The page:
Intended for healthcare professionals


Learning from the TGN1412 trial

BMJ 2006; 332 doi: (Published 23 March 2006) Cite this as: BMJ 2006;332:677

This article has a correction. Please see:

  1. Michael Goodyear, assistant professor (
  1. Department of Medicine, Dalhousie University, Halifax, NS, Canada B3H 2Y9

    This experience should foster an open culture in medical research

    Earlier this month eight healthy volunteers in a phase I trial received a T cell agonist at Parexel's clinical pharmacology research unit at Northwick Park Hospital, London.1 The six men who received the active component rapidly developed catastrophic multisystem failure; the remaining two, who received a placebo, were unharmed. At the time of going to press, two remained in a critical condition. This was the first human trial of TeGenero's TGN1412, a new humanised monoclonal superagonist of the CD28 T cell surface receptor,2 designed to mitigate autoimmune and immunodeficiency disease.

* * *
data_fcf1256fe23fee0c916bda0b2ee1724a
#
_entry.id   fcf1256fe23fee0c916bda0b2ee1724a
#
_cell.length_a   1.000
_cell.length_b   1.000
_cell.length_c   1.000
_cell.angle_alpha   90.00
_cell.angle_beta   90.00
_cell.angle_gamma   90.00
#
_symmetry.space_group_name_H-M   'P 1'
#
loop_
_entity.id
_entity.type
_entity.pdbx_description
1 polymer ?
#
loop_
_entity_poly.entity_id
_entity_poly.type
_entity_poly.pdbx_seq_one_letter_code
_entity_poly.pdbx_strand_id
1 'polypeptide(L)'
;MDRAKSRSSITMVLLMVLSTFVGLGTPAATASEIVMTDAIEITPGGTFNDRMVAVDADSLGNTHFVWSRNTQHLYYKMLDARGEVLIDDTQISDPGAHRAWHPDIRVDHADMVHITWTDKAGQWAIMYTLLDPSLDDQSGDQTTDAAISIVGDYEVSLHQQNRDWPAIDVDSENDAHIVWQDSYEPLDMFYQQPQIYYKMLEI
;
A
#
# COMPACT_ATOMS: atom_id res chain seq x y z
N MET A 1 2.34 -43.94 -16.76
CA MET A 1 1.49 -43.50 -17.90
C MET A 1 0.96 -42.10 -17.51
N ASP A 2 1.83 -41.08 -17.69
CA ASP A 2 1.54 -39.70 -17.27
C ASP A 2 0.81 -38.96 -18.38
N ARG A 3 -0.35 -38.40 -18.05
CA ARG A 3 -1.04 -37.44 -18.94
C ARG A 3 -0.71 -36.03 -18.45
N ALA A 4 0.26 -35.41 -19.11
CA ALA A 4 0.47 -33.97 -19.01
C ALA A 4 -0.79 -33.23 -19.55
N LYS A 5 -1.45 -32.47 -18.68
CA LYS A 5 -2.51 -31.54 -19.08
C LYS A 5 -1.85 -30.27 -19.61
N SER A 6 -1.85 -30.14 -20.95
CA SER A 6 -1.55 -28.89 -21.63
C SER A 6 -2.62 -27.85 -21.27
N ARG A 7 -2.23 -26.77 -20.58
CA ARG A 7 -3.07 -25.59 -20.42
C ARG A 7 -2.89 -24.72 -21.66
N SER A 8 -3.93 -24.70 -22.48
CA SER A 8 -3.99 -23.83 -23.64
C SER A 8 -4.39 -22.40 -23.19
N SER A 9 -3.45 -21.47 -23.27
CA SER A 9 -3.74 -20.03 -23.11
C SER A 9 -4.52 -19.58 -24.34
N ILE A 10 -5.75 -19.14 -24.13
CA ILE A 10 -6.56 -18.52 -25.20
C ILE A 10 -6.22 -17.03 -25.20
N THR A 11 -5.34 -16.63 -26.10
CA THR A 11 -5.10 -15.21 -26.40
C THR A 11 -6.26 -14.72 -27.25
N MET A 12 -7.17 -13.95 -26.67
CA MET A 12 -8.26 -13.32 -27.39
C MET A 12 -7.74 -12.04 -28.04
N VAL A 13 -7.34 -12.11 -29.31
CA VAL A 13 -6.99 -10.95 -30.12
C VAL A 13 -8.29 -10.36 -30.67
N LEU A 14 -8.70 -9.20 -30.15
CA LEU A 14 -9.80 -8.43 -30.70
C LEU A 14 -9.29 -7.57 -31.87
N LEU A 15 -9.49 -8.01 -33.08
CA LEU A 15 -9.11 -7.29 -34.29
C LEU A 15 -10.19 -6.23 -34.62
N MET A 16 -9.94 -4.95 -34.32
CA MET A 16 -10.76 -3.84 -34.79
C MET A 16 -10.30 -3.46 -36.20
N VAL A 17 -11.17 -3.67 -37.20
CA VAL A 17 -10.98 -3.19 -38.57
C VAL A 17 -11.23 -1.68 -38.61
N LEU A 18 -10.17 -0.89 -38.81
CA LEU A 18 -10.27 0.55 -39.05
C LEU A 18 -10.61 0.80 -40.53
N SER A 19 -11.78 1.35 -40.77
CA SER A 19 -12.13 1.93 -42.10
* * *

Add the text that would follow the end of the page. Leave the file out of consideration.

This allegedly unprecedented event in clinical research represents a very human tragedy, one which will probably change for ever the face of clinical drug development and testing, and one which gives us the opportunity to learn many valuable lessons. A system based approach to learning is more likely to generate useful outcomes than one that is narrowly explanatory and blame oriented. Yet health care has been learning this lesson slowly and painfully.3 Nobody should be surprised that this disaster happened: even rare …

    View Full Text

    Log in

    Log in through your institution


    * For online subscription